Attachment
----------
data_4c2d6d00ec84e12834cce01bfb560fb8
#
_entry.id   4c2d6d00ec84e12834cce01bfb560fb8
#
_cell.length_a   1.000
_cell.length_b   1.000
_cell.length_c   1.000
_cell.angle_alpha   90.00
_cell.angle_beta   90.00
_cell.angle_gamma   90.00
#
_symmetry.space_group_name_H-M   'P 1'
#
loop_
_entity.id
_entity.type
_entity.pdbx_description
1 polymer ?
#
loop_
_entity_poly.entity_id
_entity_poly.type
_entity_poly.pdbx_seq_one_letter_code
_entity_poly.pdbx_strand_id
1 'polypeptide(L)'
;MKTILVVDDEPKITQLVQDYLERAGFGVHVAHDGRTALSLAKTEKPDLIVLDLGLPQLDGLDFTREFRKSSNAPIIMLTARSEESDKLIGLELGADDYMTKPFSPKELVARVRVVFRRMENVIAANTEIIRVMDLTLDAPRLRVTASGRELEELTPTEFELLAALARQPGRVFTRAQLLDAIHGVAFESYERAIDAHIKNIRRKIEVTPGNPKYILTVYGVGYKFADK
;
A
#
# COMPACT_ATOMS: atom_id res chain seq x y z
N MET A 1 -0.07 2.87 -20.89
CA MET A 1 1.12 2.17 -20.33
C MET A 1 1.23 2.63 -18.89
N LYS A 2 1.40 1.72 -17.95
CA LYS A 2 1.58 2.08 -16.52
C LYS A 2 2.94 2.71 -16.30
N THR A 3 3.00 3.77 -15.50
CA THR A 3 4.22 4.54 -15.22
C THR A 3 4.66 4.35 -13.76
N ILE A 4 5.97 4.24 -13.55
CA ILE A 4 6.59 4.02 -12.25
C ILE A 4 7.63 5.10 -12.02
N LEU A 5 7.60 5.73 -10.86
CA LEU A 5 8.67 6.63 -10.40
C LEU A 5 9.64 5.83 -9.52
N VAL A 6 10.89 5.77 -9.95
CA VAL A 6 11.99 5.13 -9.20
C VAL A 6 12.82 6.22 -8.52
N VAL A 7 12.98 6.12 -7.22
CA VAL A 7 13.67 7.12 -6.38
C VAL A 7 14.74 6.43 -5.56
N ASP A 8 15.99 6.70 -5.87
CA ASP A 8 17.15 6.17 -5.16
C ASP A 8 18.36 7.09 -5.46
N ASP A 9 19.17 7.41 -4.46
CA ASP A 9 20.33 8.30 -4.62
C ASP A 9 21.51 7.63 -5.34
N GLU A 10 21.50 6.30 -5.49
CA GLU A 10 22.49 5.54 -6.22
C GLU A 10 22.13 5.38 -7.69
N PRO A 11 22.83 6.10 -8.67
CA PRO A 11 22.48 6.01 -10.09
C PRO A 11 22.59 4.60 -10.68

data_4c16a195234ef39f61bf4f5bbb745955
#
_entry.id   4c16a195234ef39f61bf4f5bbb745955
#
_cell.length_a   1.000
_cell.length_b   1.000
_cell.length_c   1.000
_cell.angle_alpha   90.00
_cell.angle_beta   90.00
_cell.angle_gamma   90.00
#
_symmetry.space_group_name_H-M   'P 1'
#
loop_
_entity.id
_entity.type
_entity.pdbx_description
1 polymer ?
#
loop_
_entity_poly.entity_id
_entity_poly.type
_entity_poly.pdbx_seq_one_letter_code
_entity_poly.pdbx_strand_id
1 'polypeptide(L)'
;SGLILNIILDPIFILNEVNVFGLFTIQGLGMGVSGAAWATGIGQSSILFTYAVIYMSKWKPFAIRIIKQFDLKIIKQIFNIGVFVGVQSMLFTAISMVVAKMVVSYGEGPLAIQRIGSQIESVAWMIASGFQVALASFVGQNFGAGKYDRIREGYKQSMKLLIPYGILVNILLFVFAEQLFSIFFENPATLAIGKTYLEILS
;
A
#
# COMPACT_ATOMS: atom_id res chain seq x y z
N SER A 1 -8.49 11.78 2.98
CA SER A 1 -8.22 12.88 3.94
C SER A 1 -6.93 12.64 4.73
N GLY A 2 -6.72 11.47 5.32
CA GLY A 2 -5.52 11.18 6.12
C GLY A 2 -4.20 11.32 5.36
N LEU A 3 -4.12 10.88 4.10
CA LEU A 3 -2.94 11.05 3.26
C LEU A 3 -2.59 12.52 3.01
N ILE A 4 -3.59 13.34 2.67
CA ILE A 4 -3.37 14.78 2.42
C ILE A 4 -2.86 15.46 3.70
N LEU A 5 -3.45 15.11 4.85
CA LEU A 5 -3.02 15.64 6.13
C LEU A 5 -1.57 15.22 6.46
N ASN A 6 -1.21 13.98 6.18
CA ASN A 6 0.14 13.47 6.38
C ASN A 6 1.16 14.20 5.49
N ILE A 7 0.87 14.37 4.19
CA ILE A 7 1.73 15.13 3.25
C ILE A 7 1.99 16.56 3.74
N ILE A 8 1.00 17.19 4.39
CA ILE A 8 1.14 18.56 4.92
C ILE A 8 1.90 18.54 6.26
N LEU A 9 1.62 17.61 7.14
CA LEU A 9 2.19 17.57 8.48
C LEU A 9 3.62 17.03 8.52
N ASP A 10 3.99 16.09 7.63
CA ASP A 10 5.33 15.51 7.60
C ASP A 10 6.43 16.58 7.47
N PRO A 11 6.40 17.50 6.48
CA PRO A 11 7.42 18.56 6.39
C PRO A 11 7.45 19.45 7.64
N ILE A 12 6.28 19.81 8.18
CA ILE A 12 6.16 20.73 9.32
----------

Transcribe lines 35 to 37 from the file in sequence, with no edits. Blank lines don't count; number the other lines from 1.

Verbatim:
CA LYS A 2 1.58 2.08 -16.52
C LYS A 2 2.94 2.71 -16.30
N THR A 3 3.00 3.77 -15.50